I tried disconnecting the MIDI shield completely and powering up everything else. The noise was still there though much quieter. It had some of the same characteristics of the noise in the full setup as well. About every 5 seconds there's a sort of bleep sound that occurs with and without the midi shield connected.
When you did this, did you leave the shield's power plugged in, or did you truly unplug everything?
The problem with most of the scope photos you took is that the horizontal setting is 200 ms / div. The squeal is likely at a couple of kHz, so you need to set the scope to about 500 us / div, possibly lower in order to see the squeal waveform.
What does it sound like when you use the iPod as the input to the opamp circuit?
And according to this product page on Amazon (http://www.amazon.com/Rigol-DS1102E-Oscilloscope-Channels-Sampling/dp/B001VKCJ0M), your scope should be able to save *.bmp files.
Do you have two probes for your scope, or just one? If you have two, you can use AC coupling to monitor the signal at both the input and the output at the same time and see at what level the clipping happens.
Can you download a frequency generator app onto your iPod that is able to create a pure sine wave as a test tone? I know android has a few of them, I'm sure iOS must have some too. That should help with troubleshooting to be able to set the frequency and amplitude of the test tone.
- I super-imposed the input of the op amp on top of the output of the op amp looking for any obvious flattening of the signal, which is what I assume the clipping would look like. I didn't see anything dramatic but,
- I measured the peak voltage from the output in DC coupling mode to be 3.62v (10k/1k) and 3.72v (1M/100k). Which leads me to believe it is in fact reaching the maximum output of the op amp.
- Oddly I measured the peak to peak voltage of the input to only be 34mv. Shouldn't the output of the op amp be only ~2.2v to ~2.8v with a gain of 10?
I'd like to try increasing the supply voltage of the op amp but I have a question first:Do I leave the 10k/10k voltage divider on both channels connected to 5v? I'm thinking yes, because the 2.5v from this is what sets DC bias but I'm not 100% on that.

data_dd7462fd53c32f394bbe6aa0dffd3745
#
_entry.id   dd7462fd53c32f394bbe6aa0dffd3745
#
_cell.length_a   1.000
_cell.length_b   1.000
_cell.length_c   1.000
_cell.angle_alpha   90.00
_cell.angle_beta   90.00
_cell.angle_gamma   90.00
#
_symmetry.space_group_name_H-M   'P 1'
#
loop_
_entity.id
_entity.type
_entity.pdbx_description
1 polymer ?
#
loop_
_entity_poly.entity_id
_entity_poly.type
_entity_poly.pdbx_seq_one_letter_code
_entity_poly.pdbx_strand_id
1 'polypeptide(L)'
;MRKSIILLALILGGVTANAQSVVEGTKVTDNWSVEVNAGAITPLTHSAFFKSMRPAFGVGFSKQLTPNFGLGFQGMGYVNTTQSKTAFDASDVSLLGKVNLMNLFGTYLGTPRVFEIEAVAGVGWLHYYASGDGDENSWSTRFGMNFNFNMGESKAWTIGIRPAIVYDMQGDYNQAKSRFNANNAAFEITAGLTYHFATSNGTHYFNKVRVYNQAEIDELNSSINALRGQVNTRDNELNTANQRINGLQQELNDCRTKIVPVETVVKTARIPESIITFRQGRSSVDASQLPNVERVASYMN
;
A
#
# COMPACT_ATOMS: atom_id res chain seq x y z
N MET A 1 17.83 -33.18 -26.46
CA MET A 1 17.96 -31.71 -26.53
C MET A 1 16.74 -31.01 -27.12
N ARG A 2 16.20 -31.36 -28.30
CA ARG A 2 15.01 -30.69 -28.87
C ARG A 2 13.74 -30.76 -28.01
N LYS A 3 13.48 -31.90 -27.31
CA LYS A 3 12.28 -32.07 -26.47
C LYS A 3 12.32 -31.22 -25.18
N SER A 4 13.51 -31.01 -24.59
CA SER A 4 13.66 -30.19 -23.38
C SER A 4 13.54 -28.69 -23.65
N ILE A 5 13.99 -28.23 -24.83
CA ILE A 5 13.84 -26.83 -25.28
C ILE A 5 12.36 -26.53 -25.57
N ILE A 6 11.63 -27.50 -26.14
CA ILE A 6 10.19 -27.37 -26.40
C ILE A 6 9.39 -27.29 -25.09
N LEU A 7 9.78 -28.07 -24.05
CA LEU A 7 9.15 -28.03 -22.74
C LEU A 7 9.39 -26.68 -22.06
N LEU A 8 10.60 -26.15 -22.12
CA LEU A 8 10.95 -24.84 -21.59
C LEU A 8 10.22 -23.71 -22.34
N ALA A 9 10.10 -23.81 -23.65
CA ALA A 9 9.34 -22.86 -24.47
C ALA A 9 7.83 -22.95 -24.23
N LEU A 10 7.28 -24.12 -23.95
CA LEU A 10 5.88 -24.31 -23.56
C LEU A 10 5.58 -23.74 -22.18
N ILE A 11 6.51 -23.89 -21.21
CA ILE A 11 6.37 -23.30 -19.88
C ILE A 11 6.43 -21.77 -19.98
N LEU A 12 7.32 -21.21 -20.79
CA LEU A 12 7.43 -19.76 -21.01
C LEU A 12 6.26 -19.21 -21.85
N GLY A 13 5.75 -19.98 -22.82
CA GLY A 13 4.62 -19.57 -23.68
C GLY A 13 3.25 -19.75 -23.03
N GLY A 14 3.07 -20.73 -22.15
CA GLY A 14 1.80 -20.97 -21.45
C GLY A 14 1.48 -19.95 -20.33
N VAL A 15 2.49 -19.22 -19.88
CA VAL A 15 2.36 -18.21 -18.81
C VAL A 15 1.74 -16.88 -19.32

My iPod cannot, but my android phone can. I'll wire up a 3.5mm jack for that after this post.
What was the minimum voltage?
I have PA Tone on my phone.
Have you double-checked your resistor values with a multimeter? Can you post a photo of your current setup?
Just to be clear, when you measured the noisy 900 Hz signal with the power amp on, did the sound coming out of it sound scratchy or raspy like it does for the MIDI shield?
I just noticed that my speaker makes a bit of a rattling too when I overdrive it a certain way. This isn't distortion of the audio signal, it's actual physical rattling of the speaker against my hard glass desk. Maybe put something like a folded up T-shirt under your speakers and see if that helps. I doubt it will, since your oscilloscope is pretty definitively showing electrical noise, but it's something to try.
Maybe it's caused by overdriving the input stage. It's only biased at 1.5V, so its output can only swing that far low before it hits ground. It's set up in the schematic for a 1x gain, and you're currently feeding it with a much more massive signal than that. Though that doesn't make sense for the iPod which, at max volume, should be overdriving it even more.
Try halving the size of the feedback resistor (use a 4.7 k instead of 10 k) and seeing if that improves the scratchy sound from the MIDI shield. Power the op amp and bias voltage divider from 5V again.
What is the current rating on your 12V supply?
I noticed you left the Mute pin unconnected. It doesn't have a resistor pulldown on the PCB. Ground it, see if that helps, though I doubt it will. I'm kind of grasping at straws here.